Unfortunately experts and novices alike are commonly unaware of the influences that decision difficulty has on their behavior. People often believe they want more choice options, yet those options make them less happy, and they often want to give such options away once they have them (Schwartz 2004). For example, 65 percent of healthy people say that they would want to choose their own medical treatment if they were to get cancer, whereas among people with cancer only 12 percent want to choose their own treatment. When not actually facing it, people do not realize the difficulty of the decision and the emotional consequences they will face when they have to bear the responsibility of deciding. Likewise as experts make decisions, particularly those concerning outcomes for other individuals, they need to take into consideration both their own cognitive abilities and limitations—in particular, the effects of decision difficulty that they might not be aware of—as well as the abilities and limitations of the individuals who will be affected. For example, legislators deciding not to make changes to an existing program may indicate decision aversion in response to the difficulty that comes from accountability; similarly creating a program that gives more options to the affected citizens (such as giving workers options for investing social security savings) may result from the desire to shift the responsibility of making wise choices to the other party. Whereas the people affected might even think they want the options, if the options leave them with difficult decisions that are undesirable, providing the choice might prove to be a disservice.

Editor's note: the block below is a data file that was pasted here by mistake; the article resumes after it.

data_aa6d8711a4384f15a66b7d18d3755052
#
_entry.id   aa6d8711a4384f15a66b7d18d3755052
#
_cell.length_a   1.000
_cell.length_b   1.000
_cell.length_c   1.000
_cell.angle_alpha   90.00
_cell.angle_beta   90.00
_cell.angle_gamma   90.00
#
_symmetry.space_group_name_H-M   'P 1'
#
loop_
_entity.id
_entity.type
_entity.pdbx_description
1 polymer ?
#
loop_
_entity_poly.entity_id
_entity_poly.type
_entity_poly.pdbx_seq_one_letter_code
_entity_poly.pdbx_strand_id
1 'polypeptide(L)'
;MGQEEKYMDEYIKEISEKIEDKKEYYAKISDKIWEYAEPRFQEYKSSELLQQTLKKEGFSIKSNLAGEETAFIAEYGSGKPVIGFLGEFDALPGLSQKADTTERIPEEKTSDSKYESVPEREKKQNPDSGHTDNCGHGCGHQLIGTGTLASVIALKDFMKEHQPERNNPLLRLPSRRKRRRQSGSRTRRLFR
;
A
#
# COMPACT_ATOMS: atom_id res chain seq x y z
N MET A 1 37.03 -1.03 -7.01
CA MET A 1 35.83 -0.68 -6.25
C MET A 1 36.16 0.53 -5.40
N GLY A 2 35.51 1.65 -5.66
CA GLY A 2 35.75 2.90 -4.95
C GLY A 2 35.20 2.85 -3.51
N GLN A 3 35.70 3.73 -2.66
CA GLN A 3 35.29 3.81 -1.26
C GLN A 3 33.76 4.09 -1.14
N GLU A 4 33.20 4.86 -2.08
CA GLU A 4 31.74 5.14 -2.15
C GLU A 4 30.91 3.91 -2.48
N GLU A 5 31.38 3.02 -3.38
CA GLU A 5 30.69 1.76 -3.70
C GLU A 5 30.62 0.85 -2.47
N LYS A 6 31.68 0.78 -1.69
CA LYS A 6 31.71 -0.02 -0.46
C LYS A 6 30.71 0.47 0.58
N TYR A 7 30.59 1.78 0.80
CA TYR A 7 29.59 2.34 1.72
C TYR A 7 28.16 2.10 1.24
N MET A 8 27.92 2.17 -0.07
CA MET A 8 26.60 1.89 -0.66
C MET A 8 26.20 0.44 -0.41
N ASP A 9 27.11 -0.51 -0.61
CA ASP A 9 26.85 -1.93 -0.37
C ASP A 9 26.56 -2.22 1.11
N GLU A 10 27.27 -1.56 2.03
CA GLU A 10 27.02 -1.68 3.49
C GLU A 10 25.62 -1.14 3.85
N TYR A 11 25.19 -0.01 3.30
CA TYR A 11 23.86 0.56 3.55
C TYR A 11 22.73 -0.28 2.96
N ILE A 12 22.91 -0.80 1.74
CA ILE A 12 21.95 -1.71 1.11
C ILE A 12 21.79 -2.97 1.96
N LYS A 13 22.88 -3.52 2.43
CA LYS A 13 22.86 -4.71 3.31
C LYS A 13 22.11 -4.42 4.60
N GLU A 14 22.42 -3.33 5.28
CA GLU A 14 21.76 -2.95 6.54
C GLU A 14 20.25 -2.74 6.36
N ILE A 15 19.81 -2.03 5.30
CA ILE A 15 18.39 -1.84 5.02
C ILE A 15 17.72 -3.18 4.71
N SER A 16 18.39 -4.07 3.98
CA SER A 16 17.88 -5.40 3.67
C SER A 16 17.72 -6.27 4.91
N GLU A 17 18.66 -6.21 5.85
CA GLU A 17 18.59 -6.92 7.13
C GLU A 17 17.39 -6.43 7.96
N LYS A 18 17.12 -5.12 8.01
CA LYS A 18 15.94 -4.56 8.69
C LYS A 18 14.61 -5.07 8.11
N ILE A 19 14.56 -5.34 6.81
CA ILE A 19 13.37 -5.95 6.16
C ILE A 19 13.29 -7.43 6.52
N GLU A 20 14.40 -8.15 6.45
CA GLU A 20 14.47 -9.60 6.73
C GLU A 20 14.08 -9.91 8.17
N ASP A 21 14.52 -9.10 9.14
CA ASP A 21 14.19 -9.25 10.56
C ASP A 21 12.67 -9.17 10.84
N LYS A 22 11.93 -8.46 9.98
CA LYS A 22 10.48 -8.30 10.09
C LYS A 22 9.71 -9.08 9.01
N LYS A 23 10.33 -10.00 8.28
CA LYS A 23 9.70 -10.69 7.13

ELIZABETH J. MULLIGAN
ERIC D. CLAUS
Deci, Edward L., and Richard M. Ryan. (1985). Intrinsic Motivation and Self-Determination in Human Behavior. New York: Plenum Press.
Lerner, Jennifer S., and Philip E. Tetlock. (2003). "Bridging Individual, Interpersonal, and Institutional Approaches to Judgment and Decision Making: The Impact of Accountability on Cognitive Bias." In Emerging Perspectives on Judgment and Decision Research, ed. Sandra L. Schneider and James Shanteau. Cambridge, UK: Cambridge University Press.
Schwartz, Barry. (2004). The Paradox of Choice: Why More Is Less. New York: Ecco. Provides a very thorough, yet accessible, account of research findings on decision making that illuminates the problems that arise when decision makers encounter increasing numbers of options and/or lack information needed to make a decision.
Shanteau, James; David J. Weiss; Rickey P. Thomas; and Julia Pounds. (2003). "How Can You Tell If Someone Is an Expert? Performance-Based Assessment of Expertise." In Emerging Perspectives on Judgment and Decision Research, ed. Sandra L. Schneider and James Shanteau. Cambridge, UK: Cambridge University Press.